Showing posts from July, 2016

Approximate your spending pattern using Gradient descent in FSharp

Approximate your spending pattern using Gradient descent in FSharp The advantage of tracking your expenses is that you can compare each month and check if you saved more or less money than the previous month. Another interesting information is to know how fast you are spending your money . Checking how fast you spend your money gives you a hint on whether you are likely to be out or within budget at the end of the month. The easiest way to check that is to plot the daily cumulated sum of your expenses and compare each month. I have been doing this for the past few months and it worked pretty well but I realised that the cumulated sum is not always nice to look at. It looks like incremental steps which is not so pleasing to the eye. As soon as you have more than three cumulated sum plotted on the same graph, it becomes messy and hard to see. The goal is to be able to be able to understand your financial situation in a glance, without having to spend more than one second a the plot.

How to setup a nice output folder for WebSharper projects

How to setup a nice output folder for WebSharper projects There are part of software development which aren’t very exciting. Setting up output directories is one of them. But we have to go through it because having a well defined output structure helps tremendously when time comes to deploy and publish an application. When using the default template from WebSharper, it could be confusing how and where binaries goes when build the application. In fact choosing between Debug and Release make no difference, it all goes under the \bin folder. Also, the files Scripts and Content generated by WebSharper all goes on a folder in the project directory Scripts and Content folders for site projects (client-server) and Content for bundle project (spa) regardless of whether Debug or Release is chosen. But it doesn’t have to be this way, it is possible to configure your own output folder. How do I set my own output folder for the WebSharper generated files and binaries? I will show

Manage mutable state using actors with F# Mailbox processor

Manage mutable state using actors with F# Mailbox processor Today I would like to share a technique that I use to maintain mutable shared state in my F# applications. This technique uses the MailboxProcesser , a simplified implementation of the actor model built into F#. Here’s the issue: I have a dataframe shared accross my whole application. The dataframe is constructed at bootup of the server which makes the application not scalable as to reconstruct the dataframe, a reboot is needed. The solution would be to provide a way to mutate the dataframe any time I need to. But mutable state involves concurrency issues and that’s where the MailboxProcesser comes to the rescue. This is what the MailboxProcesser gives a thread safe way to perform operations on a shared object. This post is composed by two parts: Introduction of the MailboxProcessor Usage in my scenario 1. Introduction of the MailboxProcessor MailboxProcessor can be seen a mailbox . It contains an inbox availab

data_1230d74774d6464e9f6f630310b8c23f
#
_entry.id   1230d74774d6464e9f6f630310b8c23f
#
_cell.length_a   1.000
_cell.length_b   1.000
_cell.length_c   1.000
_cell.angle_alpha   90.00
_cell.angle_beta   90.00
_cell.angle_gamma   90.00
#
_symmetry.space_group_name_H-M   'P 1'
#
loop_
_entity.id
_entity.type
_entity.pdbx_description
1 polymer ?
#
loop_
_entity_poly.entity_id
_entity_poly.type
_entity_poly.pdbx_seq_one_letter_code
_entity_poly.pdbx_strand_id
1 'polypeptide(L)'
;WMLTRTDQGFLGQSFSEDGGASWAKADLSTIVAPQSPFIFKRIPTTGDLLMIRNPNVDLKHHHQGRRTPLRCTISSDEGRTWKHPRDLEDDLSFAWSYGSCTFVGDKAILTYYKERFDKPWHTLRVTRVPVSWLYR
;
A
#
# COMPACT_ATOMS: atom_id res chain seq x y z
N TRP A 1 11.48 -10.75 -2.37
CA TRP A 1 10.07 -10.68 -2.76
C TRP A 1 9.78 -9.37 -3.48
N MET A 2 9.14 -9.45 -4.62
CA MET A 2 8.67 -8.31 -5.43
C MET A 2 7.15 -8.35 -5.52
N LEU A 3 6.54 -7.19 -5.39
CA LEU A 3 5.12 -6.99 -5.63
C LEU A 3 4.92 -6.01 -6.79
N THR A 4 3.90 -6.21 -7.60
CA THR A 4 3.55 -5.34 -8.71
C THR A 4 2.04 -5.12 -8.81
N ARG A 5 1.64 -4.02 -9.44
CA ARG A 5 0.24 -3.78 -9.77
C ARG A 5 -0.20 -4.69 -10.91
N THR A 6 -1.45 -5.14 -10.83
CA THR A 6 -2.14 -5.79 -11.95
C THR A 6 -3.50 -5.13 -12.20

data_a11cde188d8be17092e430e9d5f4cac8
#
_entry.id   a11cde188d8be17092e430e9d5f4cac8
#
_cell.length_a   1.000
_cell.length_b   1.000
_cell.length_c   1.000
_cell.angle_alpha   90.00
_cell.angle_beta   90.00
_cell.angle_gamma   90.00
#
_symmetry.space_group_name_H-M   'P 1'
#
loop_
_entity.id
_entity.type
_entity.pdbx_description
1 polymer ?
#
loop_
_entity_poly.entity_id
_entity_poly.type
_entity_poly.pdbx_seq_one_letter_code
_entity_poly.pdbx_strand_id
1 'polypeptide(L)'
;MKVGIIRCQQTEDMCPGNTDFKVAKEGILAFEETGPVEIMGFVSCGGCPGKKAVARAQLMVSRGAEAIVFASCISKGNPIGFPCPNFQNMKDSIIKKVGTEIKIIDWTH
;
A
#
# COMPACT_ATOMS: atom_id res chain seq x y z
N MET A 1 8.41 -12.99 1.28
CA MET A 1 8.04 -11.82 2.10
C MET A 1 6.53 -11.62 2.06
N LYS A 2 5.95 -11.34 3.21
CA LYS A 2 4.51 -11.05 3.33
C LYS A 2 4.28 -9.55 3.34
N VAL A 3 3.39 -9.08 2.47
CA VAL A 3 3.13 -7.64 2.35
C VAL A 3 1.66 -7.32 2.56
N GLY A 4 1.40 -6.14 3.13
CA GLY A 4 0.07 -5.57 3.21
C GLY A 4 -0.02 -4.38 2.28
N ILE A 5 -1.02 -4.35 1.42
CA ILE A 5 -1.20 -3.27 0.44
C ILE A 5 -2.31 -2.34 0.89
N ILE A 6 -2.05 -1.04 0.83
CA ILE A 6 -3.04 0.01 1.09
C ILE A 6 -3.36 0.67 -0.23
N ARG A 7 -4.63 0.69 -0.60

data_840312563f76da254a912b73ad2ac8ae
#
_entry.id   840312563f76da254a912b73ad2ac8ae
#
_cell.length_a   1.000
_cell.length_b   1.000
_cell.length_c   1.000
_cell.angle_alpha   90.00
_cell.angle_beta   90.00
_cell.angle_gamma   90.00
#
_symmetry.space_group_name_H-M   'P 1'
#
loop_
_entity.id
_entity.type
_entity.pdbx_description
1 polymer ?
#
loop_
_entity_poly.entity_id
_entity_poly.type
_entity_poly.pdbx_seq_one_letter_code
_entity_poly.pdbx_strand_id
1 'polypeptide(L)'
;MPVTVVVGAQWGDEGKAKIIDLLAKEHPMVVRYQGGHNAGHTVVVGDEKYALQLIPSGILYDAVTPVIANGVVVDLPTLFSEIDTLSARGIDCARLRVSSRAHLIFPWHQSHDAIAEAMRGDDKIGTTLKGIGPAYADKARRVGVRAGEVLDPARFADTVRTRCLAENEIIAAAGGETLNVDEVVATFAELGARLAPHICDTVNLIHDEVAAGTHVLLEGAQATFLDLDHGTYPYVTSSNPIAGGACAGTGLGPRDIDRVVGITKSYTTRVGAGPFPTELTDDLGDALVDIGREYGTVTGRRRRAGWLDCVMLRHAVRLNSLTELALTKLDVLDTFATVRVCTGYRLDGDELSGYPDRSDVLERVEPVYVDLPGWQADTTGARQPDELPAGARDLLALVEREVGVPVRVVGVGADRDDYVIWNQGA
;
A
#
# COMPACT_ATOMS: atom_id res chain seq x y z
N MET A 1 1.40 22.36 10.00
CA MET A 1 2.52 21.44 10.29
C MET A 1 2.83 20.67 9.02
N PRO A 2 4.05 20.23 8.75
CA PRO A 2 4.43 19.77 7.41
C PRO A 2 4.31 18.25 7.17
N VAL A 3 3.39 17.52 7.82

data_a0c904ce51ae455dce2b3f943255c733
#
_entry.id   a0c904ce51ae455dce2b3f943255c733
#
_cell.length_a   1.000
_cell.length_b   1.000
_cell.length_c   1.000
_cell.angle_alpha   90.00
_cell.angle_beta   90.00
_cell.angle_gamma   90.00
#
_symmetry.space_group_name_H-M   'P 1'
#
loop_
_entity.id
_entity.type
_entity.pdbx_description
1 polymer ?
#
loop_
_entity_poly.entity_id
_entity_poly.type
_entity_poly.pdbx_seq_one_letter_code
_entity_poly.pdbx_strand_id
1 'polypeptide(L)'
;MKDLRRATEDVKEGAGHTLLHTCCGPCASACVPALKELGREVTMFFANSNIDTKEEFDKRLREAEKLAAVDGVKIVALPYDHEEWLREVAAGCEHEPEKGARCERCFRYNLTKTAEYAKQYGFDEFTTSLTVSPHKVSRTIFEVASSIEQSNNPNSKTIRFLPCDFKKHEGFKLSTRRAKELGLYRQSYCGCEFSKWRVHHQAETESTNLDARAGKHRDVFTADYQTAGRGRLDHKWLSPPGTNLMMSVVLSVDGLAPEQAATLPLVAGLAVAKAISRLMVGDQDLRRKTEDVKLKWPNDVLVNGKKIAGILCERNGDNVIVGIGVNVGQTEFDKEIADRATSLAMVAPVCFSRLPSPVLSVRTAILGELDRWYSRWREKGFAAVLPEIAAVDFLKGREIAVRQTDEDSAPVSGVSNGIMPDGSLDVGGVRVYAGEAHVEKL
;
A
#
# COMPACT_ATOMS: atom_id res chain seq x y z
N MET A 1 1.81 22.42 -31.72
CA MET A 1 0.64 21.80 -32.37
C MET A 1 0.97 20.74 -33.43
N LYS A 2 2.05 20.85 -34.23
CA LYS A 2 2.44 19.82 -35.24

From idea to product with WebSharper in FSharp

From idea to product with WebSharper in FSharp From time to time I get asked, Why do you use WebSharper? A legitimate question as from the abundance of libraries, tools and frameworks available, one might think that WebSharper + F# is just another hippie stack. My answer to this question is: What matters isn’t the tools that you use but the products that you build with those tools WebSharper allows me to take my F# logic and place it into a web application and give me a reactive framework - UI.Next - to write shorter and more understandable code. That is the reason why I use it. So today, in order to backup what I just said above, I would like to share with you a small tool that I built few days ago. In case you are interested in the tool, it is for Marvel Champions of Contest, the mobile game. To stay generic, here’s the problem: An alliance is composed of players. Each player has two characteristics: level and continent where the